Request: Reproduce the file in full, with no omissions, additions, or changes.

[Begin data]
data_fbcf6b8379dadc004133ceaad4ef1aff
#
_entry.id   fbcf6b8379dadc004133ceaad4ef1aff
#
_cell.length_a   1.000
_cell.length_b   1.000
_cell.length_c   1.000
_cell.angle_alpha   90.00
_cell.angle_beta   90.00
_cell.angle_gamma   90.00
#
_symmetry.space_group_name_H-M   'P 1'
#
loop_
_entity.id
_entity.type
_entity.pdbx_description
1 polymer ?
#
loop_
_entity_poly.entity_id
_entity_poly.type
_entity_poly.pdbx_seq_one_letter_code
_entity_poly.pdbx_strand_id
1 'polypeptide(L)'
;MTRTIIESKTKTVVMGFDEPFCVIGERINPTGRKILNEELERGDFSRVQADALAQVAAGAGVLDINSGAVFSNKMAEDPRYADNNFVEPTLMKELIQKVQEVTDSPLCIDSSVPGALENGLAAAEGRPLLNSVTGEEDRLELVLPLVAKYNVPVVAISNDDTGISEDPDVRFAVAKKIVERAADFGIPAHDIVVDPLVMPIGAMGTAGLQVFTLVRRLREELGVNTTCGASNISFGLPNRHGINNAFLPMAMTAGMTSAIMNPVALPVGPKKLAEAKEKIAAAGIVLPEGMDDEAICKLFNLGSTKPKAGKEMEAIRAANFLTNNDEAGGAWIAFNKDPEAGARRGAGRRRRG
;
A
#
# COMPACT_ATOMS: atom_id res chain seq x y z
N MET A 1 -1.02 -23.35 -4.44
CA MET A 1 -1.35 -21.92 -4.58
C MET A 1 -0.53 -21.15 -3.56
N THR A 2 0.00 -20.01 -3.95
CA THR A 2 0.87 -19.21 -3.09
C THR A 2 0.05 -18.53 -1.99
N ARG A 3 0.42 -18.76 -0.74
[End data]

data_fbcf6b8379dadc004133ceaad4ef1aff
#
_entry.id   fbcf6b8379dadc004133ceaad4ef1aff
#
_cell.length_a   1.000
_cell.length_b   1.000
_cell.length_c   1.000
_cell.angle_alpha   90.00
_cell.angle_beta   90.00
_cell.angle_gamma   90.00
#
_symmetry.space_group_name_H-M   'P 1'
#
loop_
_entity.id
_entity.type
_entity.pdbx_description
1 polymer ?
#
loop_
_entity_poly.entity_id
_entity_poly.type
_entity_poly.pdbx_seq_one_letter_code
_entity_poly.pdbx_strand_id
1 'polypeptide(L)'
;MTRTIIESKTKTVVMGFDEPFCVIGERINPTGRKILNEELERGDFSRVQADALAQVAAGAGVLDINSGAVFSNKMAEDPRYADNNFVEPTLMKELIQKVQEVTDSPLCIDSSVPGALENGLAAAEGRPLLNSVTGEEDRLELVLPLVAKYNVPVVAISNDDTGISEDPDVRFAVAKKIVERAADFGIPAHDIVVDPLVMPIGAMGTAGLQVFTLVRRLREELGVNTTCGASNISFGLPNRHGINNAFLPMAMTAGMTSAIMNPVALPVGPKKLAEAKEKIAAAGIVLPEGMDDEAICKLFNLGSTKPKAGKEMEAIRAANFLTNNDEAGGAWIAFNKDPEAGARRGAGRRRRG
;
A
#
# COMPACT_ATOMS: atom_id res chain seq x y z
N MET A 1 -1.02 -23.35 -4.44
CA MET A 1 -1.35 -21.92 -4.58
C MET A 1 -0.53 -21.15 -3.56
N THR A 2 0.00 -20.01 -3.95
CA THR A 2 0.87 -19.21 -3.09
C THR A 2 0.05 -18.53 -1.99
N ARG A 3 0.42 -18.76 -0.74